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Zoning Advisory Committee seeks public input on MBTA Communities zoning as deadline looms

by | Sep 19, 2023 | Featured: News, News

The Zoning Advisory Committee at its meeting Monday night sought community feedback as the town formulates its response to the state’s MBTA Communities Act.

The state adopted the MBTA Communities Law in 2021 to spur the development of multifamily housing by right in communities served by the MBTA outside of Boston to help ease the state’s housing crisis. Hopkinton is considered to be an MBTA-adjacent community because of its proximity to the Southborough commuter rail station.

Principal Planner John Gelcich shared a presentation on the methodology behind this requirement and the implications if a community chooses not to comply with it. He noted that housing development has slowed since the 1980s and cannot accommodate the growing population. Massachusetts currently has some of the highest housing costs in the country for both sales and rentals. He also noted that metropolitan Boston has one of the lowest rates of building permit issuances in the nation.

“While there are things that we’re fighting against in Massachusetts, that doesn’t mean that we can’t build more dense housing,” he said, noting that southern states have more developable land. “It just means that we have less land to play with, compared to other states.”

Hopkinton would be required to zone for 750 housing units, a density of 15 units per acre for 50 developable acres, or 10% of the 2020 Census housing stock, whichever number is greater. The target stressed was 750 housing units. For the zoning districts to count toward the minimum land area, they have to have a minimum of 5 acres.

Although the statute doesn’t require affordable units, compliance guidelines allow districts to include an affordability component in market-rate developments. Hopkinton’s current draft bylaw states that 10% of the developments over five units must be affordable, like in the new inclusionary zoning bylaw.

“A lot of people are still viewing MBTA Communities as an option,” said Gelcich. While not technically a mandate, Attorney General Andrea Campbell made clear earlier this year that communities that do not comply will face fair housing lawsuits and will be deemed ineligible to receive 16 state grants at this time, and potentially more. On Aug. 17, the guidelines were revised to include mixed-use developments to encourage housing above street-level retail businesses.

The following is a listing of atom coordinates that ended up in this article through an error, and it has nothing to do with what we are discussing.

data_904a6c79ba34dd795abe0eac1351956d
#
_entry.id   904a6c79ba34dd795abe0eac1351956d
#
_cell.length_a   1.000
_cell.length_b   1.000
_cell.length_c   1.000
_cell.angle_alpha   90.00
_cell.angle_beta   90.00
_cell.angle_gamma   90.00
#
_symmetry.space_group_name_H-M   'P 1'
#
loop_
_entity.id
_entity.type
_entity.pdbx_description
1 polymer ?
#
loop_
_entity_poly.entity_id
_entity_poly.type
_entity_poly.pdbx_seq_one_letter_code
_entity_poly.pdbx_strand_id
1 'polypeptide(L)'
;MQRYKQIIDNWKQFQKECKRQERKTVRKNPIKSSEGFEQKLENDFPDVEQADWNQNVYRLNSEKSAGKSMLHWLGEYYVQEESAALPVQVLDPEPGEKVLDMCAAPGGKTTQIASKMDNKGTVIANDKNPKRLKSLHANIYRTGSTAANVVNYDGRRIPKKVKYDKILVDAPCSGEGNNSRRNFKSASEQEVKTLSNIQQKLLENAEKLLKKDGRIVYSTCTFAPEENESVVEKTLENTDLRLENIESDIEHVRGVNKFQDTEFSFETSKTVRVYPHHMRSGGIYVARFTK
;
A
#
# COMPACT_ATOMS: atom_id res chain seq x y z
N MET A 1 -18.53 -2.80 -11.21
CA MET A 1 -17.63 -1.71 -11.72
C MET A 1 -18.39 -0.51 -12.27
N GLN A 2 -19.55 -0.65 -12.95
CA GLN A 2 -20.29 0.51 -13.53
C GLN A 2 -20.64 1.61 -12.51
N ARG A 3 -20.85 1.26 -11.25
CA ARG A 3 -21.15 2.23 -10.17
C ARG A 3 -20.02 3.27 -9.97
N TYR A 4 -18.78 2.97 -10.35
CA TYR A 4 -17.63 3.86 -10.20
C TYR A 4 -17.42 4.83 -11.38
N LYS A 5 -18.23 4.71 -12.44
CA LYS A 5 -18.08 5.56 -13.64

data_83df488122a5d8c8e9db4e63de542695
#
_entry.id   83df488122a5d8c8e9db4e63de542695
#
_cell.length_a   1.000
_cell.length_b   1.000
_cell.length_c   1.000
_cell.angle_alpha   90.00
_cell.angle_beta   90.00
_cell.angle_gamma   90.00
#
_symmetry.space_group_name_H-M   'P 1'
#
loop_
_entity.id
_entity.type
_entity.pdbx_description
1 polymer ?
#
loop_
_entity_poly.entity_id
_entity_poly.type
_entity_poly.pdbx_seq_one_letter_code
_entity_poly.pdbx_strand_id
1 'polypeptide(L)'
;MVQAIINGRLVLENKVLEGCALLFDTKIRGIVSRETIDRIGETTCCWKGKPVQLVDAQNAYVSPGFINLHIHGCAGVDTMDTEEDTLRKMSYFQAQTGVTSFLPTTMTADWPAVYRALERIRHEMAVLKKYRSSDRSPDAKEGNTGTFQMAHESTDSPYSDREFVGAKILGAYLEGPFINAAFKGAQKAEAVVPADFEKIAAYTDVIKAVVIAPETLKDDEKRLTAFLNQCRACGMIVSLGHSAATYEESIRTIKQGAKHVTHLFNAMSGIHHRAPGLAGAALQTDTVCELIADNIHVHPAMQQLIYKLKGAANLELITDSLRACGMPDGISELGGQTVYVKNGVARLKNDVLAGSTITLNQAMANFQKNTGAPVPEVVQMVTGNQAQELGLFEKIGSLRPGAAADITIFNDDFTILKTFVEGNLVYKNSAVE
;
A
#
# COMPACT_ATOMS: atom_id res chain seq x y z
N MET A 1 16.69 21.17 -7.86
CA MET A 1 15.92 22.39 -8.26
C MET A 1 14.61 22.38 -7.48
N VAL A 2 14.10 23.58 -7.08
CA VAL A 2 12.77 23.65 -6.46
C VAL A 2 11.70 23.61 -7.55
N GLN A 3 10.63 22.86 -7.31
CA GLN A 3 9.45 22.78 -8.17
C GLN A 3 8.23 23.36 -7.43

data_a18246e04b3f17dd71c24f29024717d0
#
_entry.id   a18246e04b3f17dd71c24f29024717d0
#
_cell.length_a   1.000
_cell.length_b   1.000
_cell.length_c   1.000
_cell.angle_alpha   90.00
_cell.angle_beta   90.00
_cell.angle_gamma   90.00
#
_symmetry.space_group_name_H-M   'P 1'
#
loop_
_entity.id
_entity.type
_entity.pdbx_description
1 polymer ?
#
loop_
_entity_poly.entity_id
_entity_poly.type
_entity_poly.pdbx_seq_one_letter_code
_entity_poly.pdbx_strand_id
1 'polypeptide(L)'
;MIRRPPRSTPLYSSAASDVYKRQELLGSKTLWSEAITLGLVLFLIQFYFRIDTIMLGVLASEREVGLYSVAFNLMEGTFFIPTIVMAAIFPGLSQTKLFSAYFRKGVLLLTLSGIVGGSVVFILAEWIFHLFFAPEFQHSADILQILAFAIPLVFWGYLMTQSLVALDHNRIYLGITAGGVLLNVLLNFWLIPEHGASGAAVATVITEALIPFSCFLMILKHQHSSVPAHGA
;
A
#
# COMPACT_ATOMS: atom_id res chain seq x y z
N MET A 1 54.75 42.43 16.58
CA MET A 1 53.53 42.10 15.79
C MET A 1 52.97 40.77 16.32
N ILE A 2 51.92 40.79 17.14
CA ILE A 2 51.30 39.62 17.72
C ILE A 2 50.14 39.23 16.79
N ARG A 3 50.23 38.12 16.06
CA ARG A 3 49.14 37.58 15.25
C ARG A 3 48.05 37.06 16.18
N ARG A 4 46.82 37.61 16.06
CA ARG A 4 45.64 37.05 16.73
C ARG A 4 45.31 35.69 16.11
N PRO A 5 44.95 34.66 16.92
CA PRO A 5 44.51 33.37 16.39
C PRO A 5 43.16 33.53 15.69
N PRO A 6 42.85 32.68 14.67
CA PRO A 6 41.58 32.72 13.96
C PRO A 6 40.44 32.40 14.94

What the MBTA Communities Act seeks to do is create what was termed as “missing middle housing.” This excludes single-family detached homes and large apartment buildings, focusing on multilevel smaller developments and townhouses. Allowing for a variety of smaller styles of development allows towns to make them “not so cookie-cutter,” according to Gelcich.

Gelcich stressed that the law does not require the units to be built. There needs to be zoning districts to accommodate them, however. They most likely would be overlay districts in Hopkinton’s case.

While the goal was to encourage public participation, Gelcich noted that mainly Hopkinton Chamber of Commerce members took part in the virtual meeting. He encouraged people to share their feedback with ZAC as the deadline to complete the proposal looms on the horizon. ZAC would need to recommend a draft to the Planning Board, and then it would be submitted to the state. The state would review the proposed bylaw before it goes to Town Meeting for a vote in May 2024. Gelcich hoped the draft could be completed by Dec. 1 to prepare it for this process. Then, more public outreach can be done to make residents aware of it.

ZAC chair Ted Barker-Hook acknowledged that the committee is “under a time crunch” to identify the land to be included in the zoning district.